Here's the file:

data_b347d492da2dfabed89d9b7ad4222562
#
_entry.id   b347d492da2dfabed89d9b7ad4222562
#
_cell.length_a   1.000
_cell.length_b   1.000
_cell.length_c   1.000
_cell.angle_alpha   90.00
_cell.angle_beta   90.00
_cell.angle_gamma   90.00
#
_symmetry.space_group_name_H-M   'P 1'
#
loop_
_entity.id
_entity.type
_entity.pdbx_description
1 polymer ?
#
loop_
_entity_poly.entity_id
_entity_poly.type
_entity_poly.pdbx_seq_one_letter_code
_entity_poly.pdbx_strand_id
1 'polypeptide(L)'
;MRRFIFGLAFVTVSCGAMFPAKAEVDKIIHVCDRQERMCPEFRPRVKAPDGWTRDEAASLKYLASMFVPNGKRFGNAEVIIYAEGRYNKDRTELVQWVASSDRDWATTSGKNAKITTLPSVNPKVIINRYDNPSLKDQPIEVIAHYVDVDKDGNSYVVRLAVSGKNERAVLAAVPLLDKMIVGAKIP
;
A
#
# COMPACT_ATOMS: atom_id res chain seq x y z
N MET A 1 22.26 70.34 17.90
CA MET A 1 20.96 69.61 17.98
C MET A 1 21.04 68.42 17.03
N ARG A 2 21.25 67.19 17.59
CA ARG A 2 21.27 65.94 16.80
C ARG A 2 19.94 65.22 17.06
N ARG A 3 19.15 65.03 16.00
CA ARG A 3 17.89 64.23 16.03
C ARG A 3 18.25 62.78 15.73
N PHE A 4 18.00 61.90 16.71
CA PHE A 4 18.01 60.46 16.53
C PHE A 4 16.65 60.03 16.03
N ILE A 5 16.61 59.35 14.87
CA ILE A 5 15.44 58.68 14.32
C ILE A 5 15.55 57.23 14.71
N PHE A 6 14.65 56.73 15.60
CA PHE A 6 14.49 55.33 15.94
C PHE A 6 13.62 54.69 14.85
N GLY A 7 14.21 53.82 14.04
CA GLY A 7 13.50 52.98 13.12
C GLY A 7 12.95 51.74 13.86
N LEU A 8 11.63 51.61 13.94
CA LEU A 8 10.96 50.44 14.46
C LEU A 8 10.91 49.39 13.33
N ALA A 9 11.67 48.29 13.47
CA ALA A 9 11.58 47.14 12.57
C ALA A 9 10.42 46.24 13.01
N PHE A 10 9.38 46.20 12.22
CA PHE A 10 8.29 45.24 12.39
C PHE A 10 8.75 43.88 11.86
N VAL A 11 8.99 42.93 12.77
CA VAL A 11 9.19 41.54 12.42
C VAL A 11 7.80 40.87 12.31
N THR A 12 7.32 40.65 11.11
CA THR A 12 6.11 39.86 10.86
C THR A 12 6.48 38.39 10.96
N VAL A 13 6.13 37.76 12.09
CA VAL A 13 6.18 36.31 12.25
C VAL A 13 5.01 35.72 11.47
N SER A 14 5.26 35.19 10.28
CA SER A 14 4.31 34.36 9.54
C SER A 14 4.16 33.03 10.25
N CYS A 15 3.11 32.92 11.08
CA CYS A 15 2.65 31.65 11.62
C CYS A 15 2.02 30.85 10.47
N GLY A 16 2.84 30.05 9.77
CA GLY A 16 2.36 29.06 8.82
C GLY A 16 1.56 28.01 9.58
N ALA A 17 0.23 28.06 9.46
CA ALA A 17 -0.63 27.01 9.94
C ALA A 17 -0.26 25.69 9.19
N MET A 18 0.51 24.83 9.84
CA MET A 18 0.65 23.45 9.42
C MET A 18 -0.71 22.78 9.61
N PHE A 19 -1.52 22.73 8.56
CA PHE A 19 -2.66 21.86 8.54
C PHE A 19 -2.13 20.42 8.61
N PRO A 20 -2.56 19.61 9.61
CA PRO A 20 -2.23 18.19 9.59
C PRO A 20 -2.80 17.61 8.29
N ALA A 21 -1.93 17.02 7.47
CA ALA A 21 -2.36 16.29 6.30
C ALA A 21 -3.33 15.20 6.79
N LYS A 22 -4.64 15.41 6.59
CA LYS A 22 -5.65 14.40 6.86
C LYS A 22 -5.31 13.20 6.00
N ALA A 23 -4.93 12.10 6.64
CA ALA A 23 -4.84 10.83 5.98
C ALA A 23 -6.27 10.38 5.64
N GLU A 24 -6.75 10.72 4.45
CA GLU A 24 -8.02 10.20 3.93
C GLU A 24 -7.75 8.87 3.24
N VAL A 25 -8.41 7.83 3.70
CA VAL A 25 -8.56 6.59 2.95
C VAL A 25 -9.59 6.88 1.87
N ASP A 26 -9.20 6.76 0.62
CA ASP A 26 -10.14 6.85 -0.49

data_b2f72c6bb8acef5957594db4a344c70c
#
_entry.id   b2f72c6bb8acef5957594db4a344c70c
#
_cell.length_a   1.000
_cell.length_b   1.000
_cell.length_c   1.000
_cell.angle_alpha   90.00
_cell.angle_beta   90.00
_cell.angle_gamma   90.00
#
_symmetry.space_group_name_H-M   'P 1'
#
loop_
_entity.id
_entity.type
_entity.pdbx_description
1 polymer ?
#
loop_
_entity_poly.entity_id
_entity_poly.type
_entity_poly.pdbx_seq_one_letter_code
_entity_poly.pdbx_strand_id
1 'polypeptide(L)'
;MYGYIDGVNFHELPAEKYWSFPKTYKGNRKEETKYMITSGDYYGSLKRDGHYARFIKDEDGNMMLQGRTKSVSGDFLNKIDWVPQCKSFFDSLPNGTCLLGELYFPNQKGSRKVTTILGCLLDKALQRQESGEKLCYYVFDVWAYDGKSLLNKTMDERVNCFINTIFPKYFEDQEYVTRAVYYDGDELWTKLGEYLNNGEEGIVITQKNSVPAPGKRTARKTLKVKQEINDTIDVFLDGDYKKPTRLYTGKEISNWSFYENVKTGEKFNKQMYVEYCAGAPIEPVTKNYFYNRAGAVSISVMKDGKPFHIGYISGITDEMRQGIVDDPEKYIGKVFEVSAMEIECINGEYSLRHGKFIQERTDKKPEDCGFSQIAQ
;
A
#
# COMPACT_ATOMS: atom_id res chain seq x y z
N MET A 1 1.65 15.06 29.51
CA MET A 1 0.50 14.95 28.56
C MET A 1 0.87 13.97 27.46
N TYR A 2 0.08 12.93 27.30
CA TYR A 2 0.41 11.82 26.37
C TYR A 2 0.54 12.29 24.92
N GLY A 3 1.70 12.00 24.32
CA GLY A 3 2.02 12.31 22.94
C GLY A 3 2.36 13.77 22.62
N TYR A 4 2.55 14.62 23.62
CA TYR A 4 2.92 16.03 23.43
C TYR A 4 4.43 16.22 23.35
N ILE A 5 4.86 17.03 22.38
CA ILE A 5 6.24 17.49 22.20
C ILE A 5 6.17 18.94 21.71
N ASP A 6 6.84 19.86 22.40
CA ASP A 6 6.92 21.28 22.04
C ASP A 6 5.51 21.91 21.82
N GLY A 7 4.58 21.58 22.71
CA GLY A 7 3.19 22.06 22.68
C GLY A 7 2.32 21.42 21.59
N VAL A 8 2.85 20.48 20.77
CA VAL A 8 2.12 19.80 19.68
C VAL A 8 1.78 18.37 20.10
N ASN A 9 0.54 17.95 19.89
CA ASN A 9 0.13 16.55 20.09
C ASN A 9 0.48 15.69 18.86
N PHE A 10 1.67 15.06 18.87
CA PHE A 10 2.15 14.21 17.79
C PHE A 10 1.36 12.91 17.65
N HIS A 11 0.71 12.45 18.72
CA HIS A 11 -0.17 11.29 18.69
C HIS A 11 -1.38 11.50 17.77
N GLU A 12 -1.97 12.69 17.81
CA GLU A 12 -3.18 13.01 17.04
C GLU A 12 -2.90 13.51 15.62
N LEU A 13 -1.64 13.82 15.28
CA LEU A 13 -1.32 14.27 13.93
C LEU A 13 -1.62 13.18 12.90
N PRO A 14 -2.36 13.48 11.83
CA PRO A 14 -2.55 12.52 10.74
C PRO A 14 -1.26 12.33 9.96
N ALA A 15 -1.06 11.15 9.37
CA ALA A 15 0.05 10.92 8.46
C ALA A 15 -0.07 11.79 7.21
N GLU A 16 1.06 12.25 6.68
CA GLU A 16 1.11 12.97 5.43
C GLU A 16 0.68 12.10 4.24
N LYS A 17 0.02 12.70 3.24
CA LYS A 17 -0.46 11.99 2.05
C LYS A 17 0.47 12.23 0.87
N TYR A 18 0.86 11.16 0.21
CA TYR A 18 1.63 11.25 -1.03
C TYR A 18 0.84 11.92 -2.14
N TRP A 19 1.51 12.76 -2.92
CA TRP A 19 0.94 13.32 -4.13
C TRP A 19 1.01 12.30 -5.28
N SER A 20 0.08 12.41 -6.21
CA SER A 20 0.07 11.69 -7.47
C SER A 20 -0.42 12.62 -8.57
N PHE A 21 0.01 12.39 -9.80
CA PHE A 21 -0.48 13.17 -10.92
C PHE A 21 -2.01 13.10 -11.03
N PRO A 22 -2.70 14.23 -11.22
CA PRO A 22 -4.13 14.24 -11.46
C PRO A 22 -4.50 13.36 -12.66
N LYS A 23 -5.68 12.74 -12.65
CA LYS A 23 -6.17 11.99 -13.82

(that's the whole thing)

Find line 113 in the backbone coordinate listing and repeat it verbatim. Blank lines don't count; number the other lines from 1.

_cell.length_b   1.000